Browsing School of Business by Subject "access to credit"
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- ItemGrow Modesto Fund: increasing access to capital and training for Modesto’s low-income entrepreneurs(Southern New Hampshire University, 2015) Hofer, Jeremy; Craig, MicheleIn today’s credit-driven and increasingly complex business environment, low income entrepreneurs struggle to obtain the financing they need to startup and grow. Too small to attract investors and business bankers, many don’t know where to turn. Traditional banking standards require at least two (profitable) years in business, strong credit history, and collateral to obtain a loan. Equity investors require quick returns in high growth industries. As a result, many of Modesto California’s microenterprises rely on high interest private loans, credit cards, and payday/title loans to start and grow their operations. Modesto’s non-profit alternative lenders have had difficulty being effective in this environment, as has project host Fresno Community Development Financial Institution (Fresno CDFI). This project aimed to establish a revolving loan fund for micro-entrepreneurs left out of mainstream financial markets through an innovative and collaborative approach that leveraged local partnerships to increase access to capital and technical assistance. After ten months of development, the Grow Modesto Fund was formally announced by Modesto’s Mayor Marsh on August 27, 2015. This paper explores the challenges and successes met by the team that developed the Fund and looks at preliminary indicators of how effective the Fund may be in growing jobs and businesses in Modesto. (Author abstract)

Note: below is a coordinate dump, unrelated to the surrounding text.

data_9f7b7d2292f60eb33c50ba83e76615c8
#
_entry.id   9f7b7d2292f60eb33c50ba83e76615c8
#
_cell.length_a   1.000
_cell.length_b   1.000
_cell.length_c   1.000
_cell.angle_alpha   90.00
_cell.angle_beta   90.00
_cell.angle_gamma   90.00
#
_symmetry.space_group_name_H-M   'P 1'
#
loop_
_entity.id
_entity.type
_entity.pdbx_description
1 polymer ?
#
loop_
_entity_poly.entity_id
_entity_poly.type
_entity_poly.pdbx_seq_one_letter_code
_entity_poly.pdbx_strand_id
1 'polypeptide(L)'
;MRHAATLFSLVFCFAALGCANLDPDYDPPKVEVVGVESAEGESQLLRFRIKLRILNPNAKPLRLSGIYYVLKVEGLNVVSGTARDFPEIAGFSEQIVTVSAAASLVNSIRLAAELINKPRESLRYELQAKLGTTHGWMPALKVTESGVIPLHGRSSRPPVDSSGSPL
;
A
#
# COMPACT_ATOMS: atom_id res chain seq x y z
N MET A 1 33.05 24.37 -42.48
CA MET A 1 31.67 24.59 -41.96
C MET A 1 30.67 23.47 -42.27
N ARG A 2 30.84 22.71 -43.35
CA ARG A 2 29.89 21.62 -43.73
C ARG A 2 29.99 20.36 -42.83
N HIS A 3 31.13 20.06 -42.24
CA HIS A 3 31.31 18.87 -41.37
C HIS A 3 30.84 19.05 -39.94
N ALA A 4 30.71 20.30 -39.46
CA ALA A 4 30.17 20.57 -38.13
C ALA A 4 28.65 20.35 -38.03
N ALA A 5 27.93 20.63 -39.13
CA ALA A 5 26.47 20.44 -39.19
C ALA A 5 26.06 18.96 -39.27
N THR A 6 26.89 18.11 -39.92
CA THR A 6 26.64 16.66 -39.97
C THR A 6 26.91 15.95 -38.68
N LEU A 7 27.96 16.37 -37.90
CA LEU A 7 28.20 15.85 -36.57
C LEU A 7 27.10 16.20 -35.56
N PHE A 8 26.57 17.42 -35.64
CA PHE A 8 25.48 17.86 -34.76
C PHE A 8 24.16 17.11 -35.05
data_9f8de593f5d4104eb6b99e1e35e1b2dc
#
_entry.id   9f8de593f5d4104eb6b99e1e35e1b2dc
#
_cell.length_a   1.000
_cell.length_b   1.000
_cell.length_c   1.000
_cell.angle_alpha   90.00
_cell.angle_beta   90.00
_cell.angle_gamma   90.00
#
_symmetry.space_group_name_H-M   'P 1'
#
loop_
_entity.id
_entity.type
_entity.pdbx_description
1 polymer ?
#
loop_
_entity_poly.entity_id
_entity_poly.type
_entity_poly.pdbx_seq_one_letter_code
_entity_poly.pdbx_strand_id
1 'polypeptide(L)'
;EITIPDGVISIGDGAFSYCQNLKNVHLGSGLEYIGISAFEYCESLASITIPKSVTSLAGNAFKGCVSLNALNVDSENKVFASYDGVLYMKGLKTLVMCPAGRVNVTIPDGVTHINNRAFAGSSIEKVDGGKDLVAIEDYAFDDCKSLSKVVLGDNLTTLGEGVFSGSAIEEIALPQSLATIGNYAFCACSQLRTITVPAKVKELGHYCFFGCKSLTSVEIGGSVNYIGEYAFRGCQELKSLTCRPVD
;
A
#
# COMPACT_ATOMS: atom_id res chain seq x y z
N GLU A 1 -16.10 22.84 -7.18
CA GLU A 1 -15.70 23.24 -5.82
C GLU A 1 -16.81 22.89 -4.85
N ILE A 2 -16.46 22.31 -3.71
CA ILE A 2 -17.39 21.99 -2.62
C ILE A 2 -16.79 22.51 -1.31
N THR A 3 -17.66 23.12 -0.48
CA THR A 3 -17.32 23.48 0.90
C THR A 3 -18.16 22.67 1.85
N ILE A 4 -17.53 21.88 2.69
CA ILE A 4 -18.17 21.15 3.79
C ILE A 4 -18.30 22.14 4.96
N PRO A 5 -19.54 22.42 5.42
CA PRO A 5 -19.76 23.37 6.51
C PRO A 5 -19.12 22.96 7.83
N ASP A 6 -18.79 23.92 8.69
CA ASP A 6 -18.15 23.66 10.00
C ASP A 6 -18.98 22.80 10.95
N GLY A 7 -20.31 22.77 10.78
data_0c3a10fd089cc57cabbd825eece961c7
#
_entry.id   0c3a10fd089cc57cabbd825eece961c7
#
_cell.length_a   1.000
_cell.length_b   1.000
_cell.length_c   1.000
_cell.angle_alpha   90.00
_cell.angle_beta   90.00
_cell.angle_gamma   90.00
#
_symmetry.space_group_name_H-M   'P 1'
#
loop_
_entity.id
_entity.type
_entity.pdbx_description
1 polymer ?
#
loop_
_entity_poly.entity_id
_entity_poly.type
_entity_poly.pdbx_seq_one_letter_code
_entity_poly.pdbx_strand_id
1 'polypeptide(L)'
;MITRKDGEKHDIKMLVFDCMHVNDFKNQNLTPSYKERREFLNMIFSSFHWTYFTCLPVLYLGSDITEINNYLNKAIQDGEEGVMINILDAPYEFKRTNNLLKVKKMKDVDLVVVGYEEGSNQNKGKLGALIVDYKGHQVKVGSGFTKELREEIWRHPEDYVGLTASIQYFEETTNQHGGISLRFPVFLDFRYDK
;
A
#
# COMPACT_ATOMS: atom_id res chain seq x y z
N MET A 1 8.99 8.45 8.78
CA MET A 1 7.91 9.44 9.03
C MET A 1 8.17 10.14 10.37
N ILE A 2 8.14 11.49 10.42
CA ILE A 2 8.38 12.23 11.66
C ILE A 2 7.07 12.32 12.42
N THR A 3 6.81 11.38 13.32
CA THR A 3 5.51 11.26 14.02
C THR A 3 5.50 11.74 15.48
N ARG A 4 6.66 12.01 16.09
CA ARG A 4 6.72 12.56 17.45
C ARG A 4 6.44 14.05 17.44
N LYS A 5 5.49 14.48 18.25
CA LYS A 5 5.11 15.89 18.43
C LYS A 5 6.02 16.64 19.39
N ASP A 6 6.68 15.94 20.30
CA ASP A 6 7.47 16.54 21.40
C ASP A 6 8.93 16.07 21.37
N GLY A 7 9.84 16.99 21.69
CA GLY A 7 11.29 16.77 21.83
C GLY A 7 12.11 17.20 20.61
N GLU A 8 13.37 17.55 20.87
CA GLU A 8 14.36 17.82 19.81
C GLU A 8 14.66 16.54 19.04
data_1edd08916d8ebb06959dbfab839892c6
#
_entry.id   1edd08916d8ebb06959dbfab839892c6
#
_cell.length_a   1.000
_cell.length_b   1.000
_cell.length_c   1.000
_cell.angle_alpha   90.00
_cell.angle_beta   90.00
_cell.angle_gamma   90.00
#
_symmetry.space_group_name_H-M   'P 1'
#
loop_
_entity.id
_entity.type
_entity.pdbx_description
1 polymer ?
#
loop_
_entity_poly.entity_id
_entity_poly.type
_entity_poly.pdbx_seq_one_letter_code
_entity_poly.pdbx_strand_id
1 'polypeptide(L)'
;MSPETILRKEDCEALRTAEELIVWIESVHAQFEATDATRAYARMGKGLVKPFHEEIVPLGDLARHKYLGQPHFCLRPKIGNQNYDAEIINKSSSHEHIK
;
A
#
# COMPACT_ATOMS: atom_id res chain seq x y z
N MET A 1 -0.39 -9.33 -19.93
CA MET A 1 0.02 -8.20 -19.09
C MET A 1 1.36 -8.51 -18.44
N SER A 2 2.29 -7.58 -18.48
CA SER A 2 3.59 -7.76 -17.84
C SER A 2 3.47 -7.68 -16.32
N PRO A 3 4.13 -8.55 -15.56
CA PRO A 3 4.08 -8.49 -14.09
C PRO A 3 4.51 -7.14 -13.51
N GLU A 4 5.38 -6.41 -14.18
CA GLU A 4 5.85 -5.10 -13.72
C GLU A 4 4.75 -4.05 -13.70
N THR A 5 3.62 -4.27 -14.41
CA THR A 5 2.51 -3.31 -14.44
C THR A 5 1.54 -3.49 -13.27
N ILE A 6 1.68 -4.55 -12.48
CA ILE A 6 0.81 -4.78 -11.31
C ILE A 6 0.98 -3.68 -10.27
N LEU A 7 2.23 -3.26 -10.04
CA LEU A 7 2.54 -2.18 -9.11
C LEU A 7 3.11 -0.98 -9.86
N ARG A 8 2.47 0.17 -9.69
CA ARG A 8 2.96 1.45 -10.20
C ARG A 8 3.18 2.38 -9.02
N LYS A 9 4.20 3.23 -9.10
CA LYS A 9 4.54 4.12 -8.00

- ItemMinority-owned businesses, trade credit and discrimination : an empirical study of the impact of racial discrimination on access to trade credit for minority-owned vs. non-minority-owned firms(Southern New Hampshire University, 2007) Reese, T. David; Swack, Michael; Karush, Gerald; Buchele, RobertAccess to credit in particular and capital in general is a major determinant of the rate of both the formation and survival of small businesses. During the last thirty years a growing body of theoretical and empirical research has developed that explores how a firm’s access to credit varies by the business owner’s race and/or ethnicity and test specific hypotheses about why these variations might occur. The overwhelming majority of empirical studies show that on average African-American and Hispanic borrowers receive credit in amounts and on terms less favorable than those obtained by non-minority borrowers. Much of this research asks, "does racial discrimination in part account for the observed disparities in credit outcomes for various racial and ethnic groups?" While numerous studies have tested for the existence of discrimination in commercial bank lending to firms, to date, this author has found only two empirical studies that explore how access to trade credit varies with the race and/or ethnicity of a firm’s owner. This study begins the process of addressing this gap in the literature. This study explores if and how the amount of trade credit obtained by small businesses varies by the owner’s race and/or ethnicity. Our findings clearly shows that firms owned by African-American men, Hispanic white men and Asian-Americans on average receive significantly lower levels of trade credit relative to those owned by non-Hispanic white men. After controlling for industry, the owner’s human capital, the creditworthiness of the firm and the firm’s owner, this study finds no statistically significant evidence that the race/ethnicity of a firm’s owner explains the observed disparity in the levels of trade credit provided to firms owned by Hispanic whites and African-Americans. For firms owned by Asian-Americans, this study does find statistically significant evidence that race explains in part the observed disparities after controlling for industry, the owner’s human capital, the creditworthiness of the firm and the firm’s owner. This finding is noteworthy because many scholars suggest that Asian-Americans do not experience difficulties in accessing credit comparable to those experienced by other minorities. (Author abstract)